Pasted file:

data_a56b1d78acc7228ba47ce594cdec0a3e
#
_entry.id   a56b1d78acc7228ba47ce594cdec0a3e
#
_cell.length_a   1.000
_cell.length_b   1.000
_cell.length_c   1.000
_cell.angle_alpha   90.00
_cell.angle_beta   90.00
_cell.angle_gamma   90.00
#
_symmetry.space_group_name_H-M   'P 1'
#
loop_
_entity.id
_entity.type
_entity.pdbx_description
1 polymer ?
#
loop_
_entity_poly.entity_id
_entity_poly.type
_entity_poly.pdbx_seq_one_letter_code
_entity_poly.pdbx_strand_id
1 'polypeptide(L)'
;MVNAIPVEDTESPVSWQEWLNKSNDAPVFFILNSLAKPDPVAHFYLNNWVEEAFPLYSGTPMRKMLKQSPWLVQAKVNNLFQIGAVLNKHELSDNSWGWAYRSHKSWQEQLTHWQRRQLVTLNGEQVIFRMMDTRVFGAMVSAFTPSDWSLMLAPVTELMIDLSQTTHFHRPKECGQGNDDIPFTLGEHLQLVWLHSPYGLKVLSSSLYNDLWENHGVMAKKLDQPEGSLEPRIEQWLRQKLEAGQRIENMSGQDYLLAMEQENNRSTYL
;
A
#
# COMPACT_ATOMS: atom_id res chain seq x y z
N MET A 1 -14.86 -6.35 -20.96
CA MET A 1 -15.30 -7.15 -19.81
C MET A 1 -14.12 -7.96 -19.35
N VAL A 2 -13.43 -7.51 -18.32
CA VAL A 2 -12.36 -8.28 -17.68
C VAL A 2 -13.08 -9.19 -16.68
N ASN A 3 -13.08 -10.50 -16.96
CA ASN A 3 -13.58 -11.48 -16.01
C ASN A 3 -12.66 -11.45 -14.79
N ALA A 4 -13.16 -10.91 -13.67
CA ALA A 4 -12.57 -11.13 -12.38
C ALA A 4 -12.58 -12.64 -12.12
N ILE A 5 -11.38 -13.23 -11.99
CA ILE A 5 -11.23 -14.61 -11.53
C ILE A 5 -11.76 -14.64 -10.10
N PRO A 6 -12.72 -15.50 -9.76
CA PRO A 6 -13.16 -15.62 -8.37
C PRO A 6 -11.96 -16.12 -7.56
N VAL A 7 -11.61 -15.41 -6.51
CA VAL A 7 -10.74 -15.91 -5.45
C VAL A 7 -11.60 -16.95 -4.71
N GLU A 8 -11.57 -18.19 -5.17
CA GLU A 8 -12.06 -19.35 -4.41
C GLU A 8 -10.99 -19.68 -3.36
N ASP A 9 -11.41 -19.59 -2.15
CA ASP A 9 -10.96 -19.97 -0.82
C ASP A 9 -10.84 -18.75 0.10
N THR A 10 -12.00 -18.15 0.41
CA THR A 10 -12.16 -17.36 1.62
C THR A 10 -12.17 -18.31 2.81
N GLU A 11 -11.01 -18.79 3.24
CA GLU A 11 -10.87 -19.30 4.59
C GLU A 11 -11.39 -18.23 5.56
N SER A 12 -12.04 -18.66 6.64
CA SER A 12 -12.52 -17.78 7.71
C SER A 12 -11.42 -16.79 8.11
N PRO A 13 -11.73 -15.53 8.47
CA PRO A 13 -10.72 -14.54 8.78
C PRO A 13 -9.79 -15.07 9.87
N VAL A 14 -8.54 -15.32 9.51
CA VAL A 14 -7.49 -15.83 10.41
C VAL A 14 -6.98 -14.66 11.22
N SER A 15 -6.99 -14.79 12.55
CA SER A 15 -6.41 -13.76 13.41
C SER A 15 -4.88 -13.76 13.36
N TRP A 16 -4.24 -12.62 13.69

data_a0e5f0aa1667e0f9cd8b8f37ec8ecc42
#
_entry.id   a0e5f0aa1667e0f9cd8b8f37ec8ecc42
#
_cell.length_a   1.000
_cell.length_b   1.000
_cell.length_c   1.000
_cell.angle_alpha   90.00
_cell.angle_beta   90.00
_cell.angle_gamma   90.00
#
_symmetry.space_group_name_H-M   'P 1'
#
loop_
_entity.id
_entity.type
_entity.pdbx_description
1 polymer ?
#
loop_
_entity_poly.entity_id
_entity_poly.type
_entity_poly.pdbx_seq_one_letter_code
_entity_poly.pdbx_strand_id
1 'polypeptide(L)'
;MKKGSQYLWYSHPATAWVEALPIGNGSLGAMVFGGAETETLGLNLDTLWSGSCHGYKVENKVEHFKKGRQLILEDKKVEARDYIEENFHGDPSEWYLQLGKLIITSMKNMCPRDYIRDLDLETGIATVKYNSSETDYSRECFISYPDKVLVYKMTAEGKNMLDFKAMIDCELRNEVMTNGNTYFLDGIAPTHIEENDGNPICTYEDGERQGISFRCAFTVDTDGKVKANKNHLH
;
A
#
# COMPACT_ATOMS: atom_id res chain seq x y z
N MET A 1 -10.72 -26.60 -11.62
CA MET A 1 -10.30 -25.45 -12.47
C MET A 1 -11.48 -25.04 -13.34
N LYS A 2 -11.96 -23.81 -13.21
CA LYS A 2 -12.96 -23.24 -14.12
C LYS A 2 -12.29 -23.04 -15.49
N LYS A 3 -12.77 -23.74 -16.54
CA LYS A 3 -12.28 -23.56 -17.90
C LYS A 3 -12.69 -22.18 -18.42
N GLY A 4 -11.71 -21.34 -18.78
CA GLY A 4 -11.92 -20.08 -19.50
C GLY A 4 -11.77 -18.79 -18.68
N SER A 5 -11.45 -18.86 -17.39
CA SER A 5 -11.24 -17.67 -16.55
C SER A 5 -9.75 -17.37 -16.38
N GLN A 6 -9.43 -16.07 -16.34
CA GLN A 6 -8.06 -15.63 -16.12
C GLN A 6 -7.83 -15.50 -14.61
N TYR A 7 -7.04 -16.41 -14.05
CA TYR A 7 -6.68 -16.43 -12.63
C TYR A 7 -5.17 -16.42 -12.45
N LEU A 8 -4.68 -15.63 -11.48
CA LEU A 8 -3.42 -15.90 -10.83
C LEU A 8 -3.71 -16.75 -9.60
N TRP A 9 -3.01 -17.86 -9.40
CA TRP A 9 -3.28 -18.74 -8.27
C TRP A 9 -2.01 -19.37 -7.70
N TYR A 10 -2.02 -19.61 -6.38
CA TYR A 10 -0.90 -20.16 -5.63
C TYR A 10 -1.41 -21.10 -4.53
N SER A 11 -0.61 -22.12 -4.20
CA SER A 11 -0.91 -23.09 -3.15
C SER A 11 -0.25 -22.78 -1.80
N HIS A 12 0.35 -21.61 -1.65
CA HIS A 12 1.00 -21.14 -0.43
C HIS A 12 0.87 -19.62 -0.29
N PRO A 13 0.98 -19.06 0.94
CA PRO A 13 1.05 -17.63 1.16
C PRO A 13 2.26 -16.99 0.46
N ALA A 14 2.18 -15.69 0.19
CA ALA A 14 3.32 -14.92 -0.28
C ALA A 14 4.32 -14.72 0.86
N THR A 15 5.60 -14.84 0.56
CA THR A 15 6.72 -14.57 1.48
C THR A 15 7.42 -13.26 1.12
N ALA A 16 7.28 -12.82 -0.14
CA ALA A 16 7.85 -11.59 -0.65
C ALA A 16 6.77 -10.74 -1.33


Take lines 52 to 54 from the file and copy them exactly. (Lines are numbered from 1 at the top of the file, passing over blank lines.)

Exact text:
N GLU A 8 -11.57 -18.19 -5.17
CA GLU A 8 -12.06 -19.35 -4.41
C GLU A 8 -10.99 -19.68 -3.36